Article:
Mountain View, Calif.-based Symantec and Noida, India-based enterprise software developer HCL Technologies are deepening their partnership. The goal is to provide a cyber-resilient service that protects enterprises from targeted attacks and persistent threats in the cloud.

The announcement comes amid recent reports that enterprises are not entirely confident in the native security provided for platforms like Office 365 or Google Apps.

Expanding Threat Landscape

The extended partnership will offer targeted cloud security and forensic solutions across a number of verticals.

In a statement about the partnership, Kalyan Kumar, SVP and Chief Technologist at HCL Technologies, said the move is a response to the changing information management threat landscape.

“As 21st Century enterprises adopt digitization in today’s hyper-competitive world, a need for new solutions has emerged in order to secure businesses in the digital world. We are seeing movement of critical workloads to cloud and clients expect enterprise grade security aligned with it,” he said.

Linda Park, senior product marketing manager of data loss prevention at Symantec, said native cloud security offerings may not go far enough and are “relatively basic compared with the on-premises security that  security companies are offering."

According to the 2016 CyberEdge Cyberthreat Defense Report:

  • 76 percent of enterprises were affected by a successful cyberattack in 2015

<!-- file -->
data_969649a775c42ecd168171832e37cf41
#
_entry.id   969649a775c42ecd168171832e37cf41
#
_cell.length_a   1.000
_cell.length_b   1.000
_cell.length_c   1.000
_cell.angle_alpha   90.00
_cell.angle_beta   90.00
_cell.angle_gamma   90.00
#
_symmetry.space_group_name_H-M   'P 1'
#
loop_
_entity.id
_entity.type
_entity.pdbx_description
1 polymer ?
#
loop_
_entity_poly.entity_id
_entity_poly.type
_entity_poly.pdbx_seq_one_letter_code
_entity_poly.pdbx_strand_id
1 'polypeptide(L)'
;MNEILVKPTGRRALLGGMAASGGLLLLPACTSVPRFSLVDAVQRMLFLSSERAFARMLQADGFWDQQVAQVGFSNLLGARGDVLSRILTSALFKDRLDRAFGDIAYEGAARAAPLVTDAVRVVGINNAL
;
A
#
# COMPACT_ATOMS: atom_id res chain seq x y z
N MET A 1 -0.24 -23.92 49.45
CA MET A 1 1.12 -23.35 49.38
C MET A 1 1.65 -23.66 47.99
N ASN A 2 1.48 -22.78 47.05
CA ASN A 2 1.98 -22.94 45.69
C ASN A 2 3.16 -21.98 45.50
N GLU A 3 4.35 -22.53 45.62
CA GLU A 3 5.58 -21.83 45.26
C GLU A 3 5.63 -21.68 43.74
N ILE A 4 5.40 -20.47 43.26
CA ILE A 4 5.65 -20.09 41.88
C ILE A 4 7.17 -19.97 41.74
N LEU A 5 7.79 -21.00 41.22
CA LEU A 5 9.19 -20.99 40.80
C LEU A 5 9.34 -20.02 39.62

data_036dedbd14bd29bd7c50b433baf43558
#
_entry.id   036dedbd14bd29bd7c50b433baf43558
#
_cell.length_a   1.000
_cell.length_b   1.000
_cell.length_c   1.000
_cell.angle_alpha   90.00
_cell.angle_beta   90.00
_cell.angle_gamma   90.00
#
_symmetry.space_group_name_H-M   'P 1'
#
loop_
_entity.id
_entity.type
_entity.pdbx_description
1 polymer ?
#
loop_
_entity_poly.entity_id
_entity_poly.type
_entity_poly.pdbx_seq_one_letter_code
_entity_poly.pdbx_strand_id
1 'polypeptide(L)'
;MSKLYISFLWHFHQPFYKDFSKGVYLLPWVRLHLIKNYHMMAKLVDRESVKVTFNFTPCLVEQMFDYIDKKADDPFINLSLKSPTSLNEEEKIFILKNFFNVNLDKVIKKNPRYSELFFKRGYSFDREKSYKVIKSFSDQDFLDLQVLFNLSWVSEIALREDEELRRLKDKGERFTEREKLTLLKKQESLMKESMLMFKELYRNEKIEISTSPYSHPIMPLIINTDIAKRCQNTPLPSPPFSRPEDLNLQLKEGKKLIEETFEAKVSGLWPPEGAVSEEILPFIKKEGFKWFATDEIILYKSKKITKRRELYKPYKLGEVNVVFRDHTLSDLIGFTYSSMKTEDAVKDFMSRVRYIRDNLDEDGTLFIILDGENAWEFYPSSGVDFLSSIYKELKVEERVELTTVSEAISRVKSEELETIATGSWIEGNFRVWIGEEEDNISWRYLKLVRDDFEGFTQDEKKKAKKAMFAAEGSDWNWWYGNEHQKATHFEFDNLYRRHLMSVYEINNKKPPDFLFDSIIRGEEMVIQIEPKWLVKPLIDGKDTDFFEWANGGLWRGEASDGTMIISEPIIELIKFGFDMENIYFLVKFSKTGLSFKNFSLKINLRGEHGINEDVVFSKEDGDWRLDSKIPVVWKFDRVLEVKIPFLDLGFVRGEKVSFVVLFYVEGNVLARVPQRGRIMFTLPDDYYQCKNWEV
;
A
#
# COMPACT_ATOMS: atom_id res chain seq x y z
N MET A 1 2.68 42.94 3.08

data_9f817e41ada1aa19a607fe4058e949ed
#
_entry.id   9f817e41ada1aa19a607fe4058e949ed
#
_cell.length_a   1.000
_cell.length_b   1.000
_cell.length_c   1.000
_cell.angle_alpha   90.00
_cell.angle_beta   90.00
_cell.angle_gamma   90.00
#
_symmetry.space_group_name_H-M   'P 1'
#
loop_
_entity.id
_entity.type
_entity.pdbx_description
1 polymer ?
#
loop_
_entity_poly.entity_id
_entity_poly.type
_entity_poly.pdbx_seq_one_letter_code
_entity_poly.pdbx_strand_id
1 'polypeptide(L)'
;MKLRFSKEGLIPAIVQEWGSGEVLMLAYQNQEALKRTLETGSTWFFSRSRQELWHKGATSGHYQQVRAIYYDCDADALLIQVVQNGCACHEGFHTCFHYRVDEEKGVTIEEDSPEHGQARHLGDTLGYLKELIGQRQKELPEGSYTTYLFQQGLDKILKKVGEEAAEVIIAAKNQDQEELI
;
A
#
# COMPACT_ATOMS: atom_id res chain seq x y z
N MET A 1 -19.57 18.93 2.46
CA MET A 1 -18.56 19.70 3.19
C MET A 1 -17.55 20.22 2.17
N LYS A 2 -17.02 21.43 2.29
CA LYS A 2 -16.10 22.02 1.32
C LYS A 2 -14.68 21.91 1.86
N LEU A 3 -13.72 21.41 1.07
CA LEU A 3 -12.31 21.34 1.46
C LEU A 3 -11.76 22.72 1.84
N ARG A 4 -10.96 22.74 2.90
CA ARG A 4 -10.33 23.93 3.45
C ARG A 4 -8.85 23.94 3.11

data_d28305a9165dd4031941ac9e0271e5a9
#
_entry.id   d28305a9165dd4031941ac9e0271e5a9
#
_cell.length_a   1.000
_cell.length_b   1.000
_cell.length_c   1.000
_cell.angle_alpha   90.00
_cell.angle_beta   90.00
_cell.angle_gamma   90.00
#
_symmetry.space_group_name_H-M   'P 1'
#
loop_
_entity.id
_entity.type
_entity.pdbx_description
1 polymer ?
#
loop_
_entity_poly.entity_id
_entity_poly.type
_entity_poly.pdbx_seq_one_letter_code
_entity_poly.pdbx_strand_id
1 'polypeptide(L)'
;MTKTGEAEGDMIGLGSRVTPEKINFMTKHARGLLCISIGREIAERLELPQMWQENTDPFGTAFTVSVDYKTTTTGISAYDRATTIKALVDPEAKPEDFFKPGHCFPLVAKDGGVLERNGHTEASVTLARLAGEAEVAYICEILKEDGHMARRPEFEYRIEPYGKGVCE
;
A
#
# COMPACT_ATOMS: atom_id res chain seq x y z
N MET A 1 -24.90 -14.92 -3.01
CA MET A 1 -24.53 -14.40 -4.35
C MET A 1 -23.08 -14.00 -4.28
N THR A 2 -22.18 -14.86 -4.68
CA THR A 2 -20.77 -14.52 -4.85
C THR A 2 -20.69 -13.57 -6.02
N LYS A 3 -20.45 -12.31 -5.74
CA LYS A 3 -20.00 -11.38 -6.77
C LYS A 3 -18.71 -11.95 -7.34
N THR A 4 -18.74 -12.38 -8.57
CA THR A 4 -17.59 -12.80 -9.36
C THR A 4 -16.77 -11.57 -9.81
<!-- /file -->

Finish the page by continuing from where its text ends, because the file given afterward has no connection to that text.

• 62 percent expect a cyberattack this year despite security investments
  • 30 respondents are confident their organization has made adequate investments

Park said the security that cloud service providers are offering is not meeting the expectations of enterprise buyers "who have pretty strict internal and external requirements and they don’t feel they will get it with a cloud service provider, or at least solely with a cloud service provider."

Learning Opportunities

Security Problems

Park also outlined two of the biggest problems for security.

“The well-meaning or the negligent employee is still driving a lot of data loss. There is an increasing focus on malicious or motivate insiders people who have privileged information form an engineer to an executive who have access to vast amounts of trade secrets of IP and will take a lot of different steps,” she said.

The other issue is one that arises regularly in the information management space.

“Many companies don’t have a robust information or data management strategy. This is a real problem with the proliferation of data, especially as no one is really managing the lifecycle of that data — not unjust back-up and recovery, but making sure that once the information becomes stale that it is properly removed from repositories. A lot of companies don’t have processes in place to deal with that,” she said.